Saturday, October 17, 2009

Atheism And The Escape From Responsibility

I heard a couple of times about a theist making the claim that the only reason that someone was an atheist was so that the atheist could do whatever he wanted without being held responsible. I've also heard an atheist complain about theists making this type of accusation. What really gets me is that the theist didn't offer anything to support his claim, and the atheist did not offer anything to support the opposite (not that he even claimed the opposite was true). Either way, both people were simply complaining about the other.

I want to offer a couple possibilities for why this might happen. First, I want to make it clear that the initial claim by the theist is an ad-hominem attack. The accusation targets the atheist's character. This has no bearing on whether the atheist is right or wrong, or whether or not his arguments hold up to scrutiny. As I mentioned in my post "This Argument is Full of Crap!", ad-hominem attacks typically start showing up when the person attacking feels that their argument has been overcome or that the opposition's argument cannot be answered.

This however, may not be the case in a situation like this. This may be a (poor) attempt by the theist to get to a deeper personal issue. Many of us have personal reasons for believing a certain way. Many of us also might be embarrassed by those reasons and prefer to keep them to ourselves. When we try to hide reasons that we may not feel to be solely adequate, we build up other arguments. Those arguments are a buffer that must be torn down before the real issue can be addressed. Depending on the level of embarrassment or hurt that is or was caused by that reason, we may or may not be willing to remove the buffer for others to address. Those who operate like this tend to be "tough nuts to crack" for those of us who want to reach people on a personal (not just intellectual) level.

Notice how I mentioned that the attack on the part of the theist may be the result of something similar to what he has accused the atheist of. He has accused the atheist of being unwilling to admit that he doesn't want to be held responsible for immoral acts (that society looks down upon or is in direct conflict with the theist's moral beliefs). Yet the theist makes this claim against the atheist because he may be embarrassed that he can't answer an argument he knows is legitimate. This, I believe, is more often the case than the possibility I described in the last paragraph (I included that paragraph because I wanted to acknowledge that it does happen).

Now, is the atheist justified in complaining about the attack? Sure, but complaining is not addressing. In such a situation the atheist does not have to acknowledge that the theist is correct or incorrect about his motives. He could simply point out that his motives do not determine truth, nor do they hold bearing on the validity of his arguments. The atheist also has the option to defend against the accusation. Who the atheist is talking to may determine which option he takes. The first is quite easy, but it could be interpreted by the theist as a verification with an unwillingness to admit or defend the unsavory position. The second is tougher, takes more time and patience; but if it is conducted properly, the theist can be stopped in his tracks. Of course, the second option is also a red-herring, so it may not be the best choice in a formal debate; but casual conversations rarely stay "on topic", so it may be appropriate and may be worth the extra time and patience to clear up some confusion there. I must caution the atheist that if the accusation is, in fact, true; then he will have a difficult time with option two for obvious reasons, and option one will be the only option available; but then the atheist is in the uncomfortable position of being psychoanalyzed correctly by his opponent (who wants to admit that?!).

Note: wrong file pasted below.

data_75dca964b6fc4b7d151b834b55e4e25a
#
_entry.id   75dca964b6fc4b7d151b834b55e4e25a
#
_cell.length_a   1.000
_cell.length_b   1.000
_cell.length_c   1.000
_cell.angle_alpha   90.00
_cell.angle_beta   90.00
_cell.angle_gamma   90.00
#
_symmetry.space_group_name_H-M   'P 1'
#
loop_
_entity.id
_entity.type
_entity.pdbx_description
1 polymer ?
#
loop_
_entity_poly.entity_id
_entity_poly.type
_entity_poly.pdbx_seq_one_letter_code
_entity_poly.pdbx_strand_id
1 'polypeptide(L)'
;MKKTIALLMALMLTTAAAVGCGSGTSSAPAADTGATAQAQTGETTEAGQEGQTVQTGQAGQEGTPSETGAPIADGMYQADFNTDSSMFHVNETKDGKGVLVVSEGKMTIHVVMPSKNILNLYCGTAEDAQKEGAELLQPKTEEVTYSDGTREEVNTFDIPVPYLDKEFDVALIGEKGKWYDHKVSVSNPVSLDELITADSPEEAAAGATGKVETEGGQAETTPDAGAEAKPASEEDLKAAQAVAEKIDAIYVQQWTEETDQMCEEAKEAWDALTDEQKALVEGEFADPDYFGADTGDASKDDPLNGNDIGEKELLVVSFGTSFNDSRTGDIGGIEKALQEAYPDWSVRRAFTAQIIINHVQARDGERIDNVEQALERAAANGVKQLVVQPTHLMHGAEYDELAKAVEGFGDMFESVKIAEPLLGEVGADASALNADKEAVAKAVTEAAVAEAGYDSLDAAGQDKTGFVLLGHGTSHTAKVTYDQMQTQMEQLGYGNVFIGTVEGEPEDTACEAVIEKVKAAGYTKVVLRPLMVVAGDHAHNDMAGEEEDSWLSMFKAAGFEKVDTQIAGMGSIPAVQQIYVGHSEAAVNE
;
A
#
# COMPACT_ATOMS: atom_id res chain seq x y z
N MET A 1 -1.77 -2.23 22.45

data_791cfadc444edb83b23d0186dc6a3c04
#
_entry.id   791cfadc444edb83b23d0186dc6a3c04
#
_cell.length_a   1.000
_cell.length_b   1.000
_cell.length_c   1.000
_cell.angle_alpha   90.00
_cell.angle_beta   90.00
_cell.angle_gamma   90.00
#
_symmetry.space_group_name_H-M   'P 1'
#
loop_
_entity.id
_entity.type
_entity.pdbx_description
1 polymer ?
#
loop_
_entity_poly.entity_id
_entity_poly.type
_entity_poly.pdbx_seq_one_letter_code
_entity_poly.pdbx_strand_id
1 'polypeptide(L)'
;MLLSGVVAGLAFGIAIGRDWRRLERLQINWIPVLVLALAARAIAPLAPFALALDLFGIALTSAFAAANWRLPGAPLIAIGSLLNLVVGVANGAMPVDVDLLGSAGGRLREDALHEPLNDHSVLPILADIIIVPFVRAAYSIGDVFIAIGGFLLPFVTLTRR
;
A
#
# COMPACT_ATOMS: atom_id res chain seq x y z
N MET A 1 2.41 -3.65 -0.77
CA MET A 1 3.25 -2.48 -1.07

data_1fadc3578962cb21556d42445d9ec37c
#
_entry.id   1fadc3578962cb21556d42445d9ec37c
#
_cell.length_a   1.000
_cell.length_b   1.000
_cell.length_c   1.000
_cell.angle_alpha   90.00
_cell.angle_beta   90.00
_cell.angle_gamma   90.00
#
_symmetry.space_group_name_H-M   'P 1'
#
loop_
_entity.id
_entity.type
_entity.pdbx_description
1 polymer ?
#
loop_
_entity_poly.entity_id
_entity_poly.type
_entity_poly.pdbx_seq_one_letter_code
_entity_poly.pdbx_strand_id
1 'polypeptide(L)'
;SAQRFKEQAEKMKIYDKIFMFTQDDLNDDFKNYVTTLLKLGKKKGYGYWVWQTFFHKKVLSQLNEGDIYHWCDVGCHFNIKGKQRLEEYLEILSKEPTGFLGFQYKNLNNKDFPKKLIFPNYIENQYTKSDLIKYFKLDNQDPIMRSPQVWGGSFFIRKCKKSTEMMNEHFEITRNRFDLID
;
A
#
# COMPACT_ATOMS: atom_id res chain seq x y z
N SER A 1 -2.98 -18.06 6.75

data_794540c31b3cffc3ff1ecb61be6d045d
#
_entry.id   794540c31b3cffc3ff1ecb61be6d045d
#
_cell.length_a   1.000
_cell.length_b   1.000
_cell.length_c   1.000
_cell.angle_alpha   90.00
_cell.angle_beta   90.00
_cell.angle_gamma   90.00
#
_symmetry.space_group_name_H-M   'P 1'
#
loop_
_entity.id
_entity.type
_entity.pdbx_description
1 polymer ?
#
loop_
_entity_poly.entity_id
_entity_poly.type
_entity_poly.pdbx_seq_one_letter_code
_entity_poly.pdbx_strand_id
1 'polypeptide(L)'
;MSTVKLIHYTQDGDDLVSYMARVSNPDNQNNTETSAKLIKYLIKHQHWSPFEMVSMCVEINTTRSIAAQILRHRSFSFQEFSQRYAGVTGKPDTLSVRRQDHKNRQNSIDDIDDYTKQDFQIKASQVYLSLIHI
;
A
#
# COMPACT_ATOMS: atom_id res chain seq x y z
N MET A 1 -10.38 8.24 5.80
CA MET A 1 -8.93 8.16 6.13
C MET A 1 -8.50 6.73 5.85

Of course, this can all be turned around to where the atheist makes the claim that the theist only believes there is a God for any reason that is not valid (such as "indoctrination" by a parent or church). All my observations and recommendations follow here too. Its just the other way around.

Now that I've gone through all this, can it be prevented? What if the theist suspects that his candid claim is true? What if the atheist suspects that his candid claim is true? Neither of these should be ignored because they are foundational, and if recognized by the accused may lead to a fundamental change in worldviews. My suggestion is that if one wants to address this touchy subject, they need to be patient. This kind of intrusive accusation is best handled by a trusted friend, and even then, it needs to be slowly "teased" out. An abrupt accusation like the ones discussed above is one of the quickest ways to lose the trust of a friend.

5 comments:

  1. Hello again,

    Just picked another post at random...

    "Atheism And The Escape From Responsibility"

    Interesting, I always thought it was the theist who is trying to escape responsibility - funny really.

    Same data, different conclusions.

    How did this come about?

    My suggestion is that if one wants to address this touchy subject, they need to be patient.

    It isn't 'touchy' for me (though maybe I could do with a little more patient) – I’ve got nothing to hide, and no ‘feelings’ tied up and invested in my current conclusions – for me it comes down to this.

    To whom/what am I responsible?

    If you believe God (and a Christian God at that) than fine – this is a positive claim, and you should know where the burden of proof rests.

    So what are you saying with this post?

    Are you saying/suggesting that I ‘reject’ God because I want to burn, rape and pillage?

    If this is the case, why don’t I ‘burn, rape and pillage’?